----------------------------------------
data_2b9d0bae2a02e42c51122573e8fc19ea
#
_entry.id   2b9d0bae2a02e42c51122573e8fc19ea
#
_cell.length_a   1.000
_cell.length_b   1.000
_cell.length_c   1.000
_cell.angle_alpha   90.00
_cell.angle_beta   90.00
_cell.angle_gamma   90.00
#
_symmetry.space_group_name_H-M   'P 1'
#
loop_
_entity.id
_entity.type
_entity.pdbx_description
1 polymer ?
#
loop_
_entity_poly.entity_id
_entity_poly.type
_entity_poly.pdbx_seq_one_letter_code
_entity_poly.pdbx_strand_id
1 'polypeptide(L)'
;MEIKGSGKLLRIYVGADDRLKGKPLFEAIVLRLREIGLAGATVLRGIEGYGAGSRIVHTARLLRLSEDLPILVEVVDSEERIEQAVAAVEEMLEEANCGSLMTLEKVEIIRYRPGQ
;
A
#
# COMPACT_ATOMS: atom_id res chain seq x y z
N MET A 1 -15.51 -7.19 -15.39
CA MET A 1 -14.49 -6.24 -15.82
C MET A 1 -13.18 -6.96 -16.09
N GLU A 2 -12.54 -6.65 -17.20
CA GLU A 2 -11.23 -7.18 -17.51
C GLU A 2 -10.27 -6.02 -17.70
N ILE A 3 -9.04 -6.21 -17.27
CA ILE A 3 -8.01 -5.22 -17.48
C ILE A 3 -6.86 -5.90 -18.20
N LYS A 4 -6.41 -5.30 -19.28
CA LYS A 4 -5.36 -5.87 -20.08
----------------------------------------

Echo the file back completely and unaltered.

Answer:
data_2b9d0bae2a02e42c51122573e8fc19ea
#
_entry.id   2b9d0bae2a02e42c51122573e8fc19ea
#
_cell.length_a   1.000
_cell.length_b   1.000
_cell.length_c   1.000
_cell.angle_alpha   90.00
_cell.angle_beta   90.00
_cell.angle_gamma   90.00
#
_symmetry.space_group_name_H-M   'P 1'
#
loop_
_entity.id
_entity.type
_entity.pdbx_description
1 polymer ?
#
loop_
_entity_poly.entity_id
_entity_poly.type
_entity_poly.pdbx_seq_one_letter_code
_entity_poly.pdbx_strand_id
1 'polypeptide(L)'
;MEIKGSGKLLRIYVGADDRLKGKPLFEAIVLRLREIGLAGATVLRGIEGYGAGSRIVHTARLLRLSEDLPILVEVVDSEERIEQAVAAVEEMLEEANCGSLMTLEKVEIIRYRPGQ
;
A
#
# COMPACT_ATOMS: atom_id res chain seq x y z
N MET A 1 -15.51 -7.19 -15.39
CA MET A 1 -14.49 -6.24 -15.82
C MET A 1 -13.18 -6.96 -16.09
N GLU A 2 -12.54 -6.65 -17.20
CA GLU A 2 -11.23 -7.18 -17.51
C GLU A 2 -10.27 -6.02 -17.70
N ILE A 3 -9.04 -6.21 -17.27
CA ILE A 3 -8.01 -5.22 -17.48
C ILE A 3 -6.86 -5.90 -18.20
N LYS A 4 -6.41 -5.30 -19.28
CA LYS A 4 -5.36 -5.87 -20.08